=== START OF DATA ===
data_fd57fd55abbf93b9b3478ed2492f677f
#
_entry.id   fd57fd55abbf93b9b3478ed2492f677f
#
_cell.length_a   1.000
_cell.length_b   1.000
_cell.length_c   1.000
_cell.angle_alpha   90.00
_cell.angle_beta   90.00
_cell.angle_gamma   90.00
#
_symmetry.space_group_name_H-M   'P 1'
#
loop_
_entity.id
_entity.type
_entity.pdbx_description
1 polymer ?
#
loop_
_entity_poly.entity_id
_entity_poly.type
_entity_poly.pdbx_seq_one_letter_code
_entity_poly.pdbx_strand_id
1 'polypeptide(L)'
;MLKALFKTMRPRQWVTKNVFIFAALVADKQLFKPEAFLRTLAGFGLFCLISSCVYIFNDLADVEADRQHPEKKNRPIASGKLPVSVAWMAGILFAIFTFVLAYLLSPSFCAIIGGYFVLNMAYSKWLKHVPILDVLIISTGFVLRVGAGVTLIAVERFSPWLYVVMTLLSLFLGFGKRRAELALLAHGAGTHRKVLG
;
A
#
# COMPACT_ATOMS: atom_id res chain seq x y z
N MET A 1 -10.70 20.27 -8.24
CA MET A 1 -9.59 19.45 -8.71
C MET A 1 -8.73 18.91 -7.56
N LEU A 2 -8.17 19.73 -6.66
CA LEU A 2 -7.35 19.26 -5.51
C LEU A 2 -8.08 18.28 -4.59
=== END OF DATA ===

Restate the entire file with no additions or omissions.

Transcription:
data_fd57fd55abbf93b9b3478ed2492f677f
#
_entry.id   fd57fd55abbf93b9b3478ed2492f677f
#
_cell.length_a   1.000
_cell.length_b   1.000
_cell.length_c   1.000
_cell.angle_alpha   90.00
_cell.angle_beta   90.00
_cell.angle_gamma   90.00
#
_symmetry.space_group_name_H-M   'P 1'
#
loop_
_entity.id
_entity.type
_entity.pdbx_description
1 polymer ?
#
loop_
_entity_poly.entity_id
_entity_poly.type
_entity_poly.pdbx_seq_one_letter_code
_entity_poly.pdbx_strand_id
1 'polypeptide(L)'
;MLKALFKTMRPRQWVTKNVFIFAALVADKQLFKPEAFLRTLAGFGLFCLISSCVYIFNDLADVEADRQHPEKKNRPIASGKLPVSVAWMAGILFAIFTFVLAYLLSPSFCAIIGGYFVLNMAYSKWLKHVPILDVLIISTGFVLRVGAGVTLIAVERFSPWLYVVMTLLSLFLGFGKRRAELALLAHGAGTHRKVLG
;
A
#
# COMPACT_ATOMS: atom_id res chain seq x y z
N MET A 1 -10.70 20.27 -8.24
CA MET A 1 -9.59 19.45 -8.71
C MET A 1 -8.73 18.91 -7.56
N LEU A 2 -8.17 19.73 -6.66
CA LEU A 2 -7.35 19.26 -5.51
C LEU A 2 -8.08 18.28 -4.59